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Keys in Fist

Each of my hands holding a gallon of milk, a ten pound reusable grocery bag hanging off each shoulder, and my mom pushing an empty cart towards our twelve passenger white church van that we bought to keep a peaceful distance between me and my five siblings during car rides. She tells me to always check under the car for an attacker.

“Who would be trying to attack us from under the car?” I asked.

“There’s always a man who wants to attack us,” she answered.

Who is this man? Where is he from? What did I do to him? I scoured my mind for every offense I’ve ever committed against any man that would prompt him to lower himself to the dirty concrete parking lot of the Tops grocery store, the one that my family refers to as “Armpit Tops,” sacrifice his clothing to the greasy underbelly of our well-sought-after 2008 Ford E350, in the hopes of getting the opportunity to slash my 12 year old ankles as I deposit groceries into the trunk with my mother.

I had been the victim of random acts of male on female creepiness. I was close to getting on a first name basis with the man who liked to flash his yellow shiny knife at me when I walked to the post office. I was on a first name basis with Terry, the taxi driver who would circle the block continuously asking me if I needed a ride home when I walked home from the post office and who I told my name was Ashley. I got plenty of uncalled for cheek kisses from the alms bearers at church and more than once our neighbor had pulled his garden hose on me and only when I was wearing a skirt. But crawling under the car to stab my legs? That was a little too personal.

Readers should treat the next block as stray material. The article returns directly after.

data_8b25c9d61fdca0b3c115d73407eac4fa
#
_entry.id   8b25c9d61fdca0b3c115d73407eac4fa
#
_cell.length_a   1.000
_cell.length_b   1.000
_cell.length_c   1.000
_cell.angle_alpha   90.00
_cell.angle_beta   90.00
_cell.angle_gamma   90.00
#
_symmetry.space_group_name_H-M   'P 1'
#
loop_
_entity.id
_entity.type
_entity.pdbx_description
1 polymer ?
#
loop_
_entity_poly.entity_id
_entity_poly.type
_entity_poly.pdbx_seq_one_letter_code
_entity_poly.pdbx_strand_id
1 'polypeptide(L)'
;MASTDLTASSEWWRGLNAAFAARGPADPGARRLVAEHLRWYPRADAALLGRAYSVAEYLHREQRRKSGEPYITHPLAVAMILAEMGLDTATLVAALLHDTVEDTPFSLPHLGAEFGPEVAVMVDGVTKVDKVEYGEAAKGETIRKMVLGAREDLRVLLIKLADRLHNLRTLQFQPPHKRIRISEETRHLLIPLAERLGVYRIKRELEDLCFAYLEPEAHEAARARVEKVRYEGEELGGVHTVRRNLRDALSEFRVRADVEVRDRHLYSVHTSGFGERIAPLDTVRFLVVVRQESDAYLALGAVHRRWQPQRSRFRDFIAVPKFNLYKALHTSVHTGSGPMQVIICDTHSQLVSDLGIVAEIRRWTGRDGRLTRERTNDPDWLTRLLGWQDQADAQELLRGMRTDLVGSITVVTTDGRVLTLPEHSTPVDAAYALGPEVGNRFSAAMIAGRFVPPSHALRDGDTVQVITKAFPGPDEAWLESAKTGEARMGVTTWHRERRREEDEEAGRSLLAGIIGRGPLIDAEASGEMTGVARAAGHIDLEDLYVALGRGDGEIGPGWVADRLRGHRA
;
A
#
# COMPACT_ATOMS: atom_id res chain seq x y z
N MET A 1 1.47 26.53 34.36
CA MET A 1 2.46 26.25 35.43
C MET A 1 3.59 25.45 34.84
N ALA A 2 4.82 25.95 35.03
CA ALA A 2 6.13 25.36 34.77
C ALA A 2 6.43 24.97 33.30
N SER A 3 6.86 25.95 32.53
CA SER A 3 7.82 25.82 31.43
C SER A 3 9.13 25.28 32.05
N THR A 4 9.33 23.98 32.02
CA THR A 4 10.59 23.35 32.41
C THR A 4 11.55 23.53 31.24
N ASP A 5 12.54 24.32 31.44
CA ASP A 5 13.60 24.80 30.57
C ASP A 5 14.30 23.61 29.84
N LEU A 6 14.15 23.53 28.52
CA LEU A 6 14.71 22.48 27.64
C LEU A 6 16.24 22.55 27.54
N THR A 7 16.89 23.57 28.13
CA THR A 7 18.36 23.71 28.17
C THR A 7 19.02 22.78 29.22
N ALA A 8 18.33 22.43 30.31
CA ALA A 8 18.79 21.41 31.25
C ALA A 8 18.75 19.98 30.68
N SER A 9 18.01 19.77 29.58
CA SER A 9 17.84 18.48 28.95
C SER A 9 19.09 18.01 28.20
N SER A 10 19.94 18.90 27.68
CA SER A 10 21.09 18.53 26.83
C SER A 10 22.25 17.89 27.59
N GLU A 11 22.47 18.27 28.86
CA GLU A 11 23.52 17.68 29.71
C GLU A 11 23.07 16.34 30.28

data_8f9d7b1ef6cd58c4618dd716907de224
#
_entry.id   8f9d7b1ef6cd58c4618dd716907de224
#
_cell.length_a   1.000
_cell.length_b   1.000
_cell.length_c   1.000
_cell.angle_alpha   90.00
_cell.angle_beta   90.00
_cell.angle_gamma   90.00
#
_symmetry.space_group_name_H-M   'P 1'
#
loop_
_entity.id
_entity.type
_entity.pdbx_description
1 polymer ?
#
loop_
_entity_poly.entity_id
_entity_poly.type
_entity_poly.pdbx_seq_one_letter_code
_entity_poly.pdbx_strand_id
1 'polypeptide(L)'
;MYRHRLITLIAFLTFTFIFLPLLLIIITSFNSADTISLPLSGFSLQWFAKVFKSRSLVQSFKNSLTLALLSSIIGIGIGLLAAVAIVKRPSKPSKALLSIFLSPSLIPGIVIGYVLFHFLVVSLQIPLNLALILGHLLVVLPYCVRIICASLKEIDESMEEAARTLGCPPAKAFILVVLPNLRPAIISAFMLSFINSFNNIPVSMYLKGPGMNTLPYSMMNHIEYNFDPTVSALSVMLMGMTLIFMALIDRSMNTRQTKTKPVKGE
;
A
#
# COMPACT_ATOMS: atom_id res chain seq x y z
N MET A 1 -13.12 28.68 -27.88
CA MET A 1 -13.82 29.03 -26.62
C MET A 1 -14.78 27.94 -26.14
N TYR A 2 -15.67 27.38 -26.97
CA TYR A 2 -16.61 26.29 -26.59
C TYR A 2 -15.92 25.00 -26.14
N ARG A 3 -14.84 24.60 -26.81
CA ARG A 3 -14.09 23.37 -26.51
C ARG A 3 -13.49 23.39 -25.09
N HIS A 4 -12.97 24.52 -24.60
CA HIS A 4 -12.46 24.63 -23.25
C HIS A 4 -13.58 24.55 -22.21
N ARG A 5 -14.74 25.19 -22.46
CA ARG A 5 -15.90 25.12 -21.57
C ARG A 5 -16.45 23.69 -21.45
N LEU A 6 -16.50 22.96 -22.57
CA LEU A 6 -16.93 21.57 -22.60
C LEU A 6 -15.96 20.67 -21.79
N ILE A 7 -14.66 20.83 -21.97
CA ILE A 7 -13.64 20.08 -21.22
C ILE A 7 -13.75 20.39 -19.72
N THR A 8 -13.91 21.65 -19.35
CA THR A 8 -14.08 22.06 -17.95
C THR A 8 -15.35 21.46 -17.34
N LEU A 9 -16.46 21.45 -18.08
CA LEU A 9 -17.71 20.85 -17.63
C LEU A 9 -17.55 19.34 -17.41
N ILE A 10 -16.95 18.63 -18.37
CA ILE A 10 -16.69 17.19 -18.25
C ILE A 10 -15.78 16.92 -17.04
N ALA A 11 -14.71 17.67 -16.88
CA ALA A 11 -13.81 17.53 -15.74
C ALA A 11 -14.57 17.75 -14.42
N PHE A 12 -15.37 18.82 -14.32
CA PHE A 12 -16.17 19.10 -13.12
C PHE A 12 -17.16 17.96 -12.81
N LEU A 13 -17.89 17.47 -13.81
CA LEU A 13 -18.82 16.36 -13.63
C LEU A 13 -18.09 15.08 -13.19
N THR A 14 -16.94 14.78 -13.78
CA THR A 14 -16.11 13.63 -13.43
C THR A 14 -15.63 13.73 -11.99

Still unloading the incredible amount of food necessary to feed myself and my brothers for the next three days before another grocery store trip, I kept subtly kicking under the van for anyone who had snuck underneath in the last five minutes to know that I meant business. The thought that they could just stab my kicking foot floated through my head and settled in like a weighted blanket so I stopped after giving the Underbelly Stabber one final shake of my foot saying “NO.”

I climbed up into the passenger side of the car as my mom said she had to show me something. I looked over as she was positioning her keys between each finger like a low-budget Wolverine and she said “If all else fails, do this and punch.” She had thought about the possibility of him stabbing a kick already.

“Do you know who’s after us in the parking lot?”

“No, and I’m sorry. You can never feel safe.” We gave each other sad smiles, then a little incredulous laugh and were quiet the rest of the way home.

Robyn Duncan is a current junior at Stony Brook University. She studies English and is a member of the English Honors Program. She has been a writer for Her Campus for the last two years. She is passionate about her homemade cold brew, her pitbull named Cass, as well as writing and flower arranging.
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